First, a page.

Single-use items are products and packaging that we typically throw away after one use. These items are often only used for minutes, but their impact upon our environment can last thousands of years. Even when these items are recyclable—and many of them are not—energy and resources have been used to produce them in the first place.
With many sustainable options available, using something once and throwing it away is truly a waste. That's why it's so important to think about whether we really need to use these items in the first place. A small shift in our behaviour can have a big impact, and the reusable alternatives are often better than the disposable versions.
Single-use items are convenient, but they have an impact on our environment as they often end up in our landfills or litter our land and water, and they can take thousands of years to break down. Learn more below about the impacts of single-use items, how you can make difference, and what the City is currently doing to encourage waste reduction.
Thinking ahead can make a difference!
The City of Kamloops is committed to helping residents and businesses reduce unnecessary waste and make more sustainable choices. Our Bring Your Own initiative encourages residents to take action and reduce waste by using reusable bottles, containers, straws, and bags. Taking the B.Y.O. pledge can save you money while you make a positive effect on the environment!
On April 2, 2019, Council asked staff to investigate eliminating carry-out plastic bags in an effort to reduce single-use items in our community. The initiative supports Council’s 2019–2022 Strategic Plan and the Sustainable Kamloops Plan, and it includes engagement with businesses and the public.
The City’s initial focus is to determine how to reduce or eliminate carry-out plastic bags from the waste stream. We also hope that this will reduce the contamination of recyclable and compostable materials. The City’s goal is to work with the community to determine our best path forward. The community’s feedback, together with learnings from around the world, will help to shape the City’s approach to reducing single-use item waste.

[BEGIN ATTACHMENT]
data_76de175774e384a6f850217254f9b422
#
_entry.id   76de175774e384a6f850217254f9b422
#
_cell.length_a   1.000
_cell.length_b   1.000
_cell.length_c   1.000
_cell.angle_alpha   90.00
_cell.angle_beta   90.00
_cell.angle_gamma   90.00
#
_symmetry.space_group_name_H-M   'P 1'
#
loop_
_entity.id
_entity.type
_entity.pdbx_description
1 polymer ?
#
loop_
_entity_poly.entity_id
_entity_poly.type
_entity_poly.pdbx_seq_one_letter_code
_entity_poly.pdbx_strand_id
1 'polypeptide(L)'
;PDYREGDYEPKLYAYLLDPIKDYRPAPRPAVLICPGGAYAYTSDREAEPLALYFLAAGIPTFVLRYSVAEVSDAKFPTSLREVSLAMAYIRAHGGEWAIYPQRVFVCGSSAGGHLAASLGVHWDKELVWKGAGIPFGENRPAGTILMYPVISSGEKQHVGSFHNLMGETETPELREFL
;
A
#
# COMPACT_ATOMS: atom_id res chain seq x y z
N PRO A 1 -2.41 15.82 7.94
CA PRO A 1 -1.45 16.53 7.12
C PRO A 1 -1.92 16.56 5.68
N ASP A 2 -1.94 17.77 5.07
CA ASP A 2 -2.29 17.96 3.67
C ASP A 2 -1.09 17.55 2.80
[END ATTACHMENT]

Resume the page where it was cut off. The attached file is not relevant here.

Learn more about the draft bylaw and current engagement opportunities at LetsTalk.Kamloops.ca/Bags.
It is estimated that more than 18 million plastic bags are distributed to Kamloops residents each year, and the average bag is used for 12 minutes. Shocking, isn’t it? Plastic bags are not accepted in curbside recycling because the bags get caught in sorting equipment and often get mis-sorted, contaminating recyclable paper. Your plastic bags can be recycled at a depot—use the WasteWise app to find depots and local retailers that accept plastic bags.
If you’re thinking of transitioning away from plastic carry-out bags before the upcoming bylaw takes effect, we recommend:
- bringing reusable bags, a basket, or other reusable carry-out options when you shop
- keeping your reusable bags in your car or at your front door to help you remember them— soon bringing them will be a habit
- businesses can consider switching to reusable alternatives such as paper bags made of at least 40% post-consumer recycled paper content, reusable bags made of cloth or washable fabric that is capable of at least 100 uses, or cardboard boxes
- Worldwide, five trillion plastic bags are consumed. That’s 160,000 plastic bags being used globally every second!
- Less than 1% of plastic bags are recycled.
- Plastic bags cause the death of many marine animals when they are mistaken for food.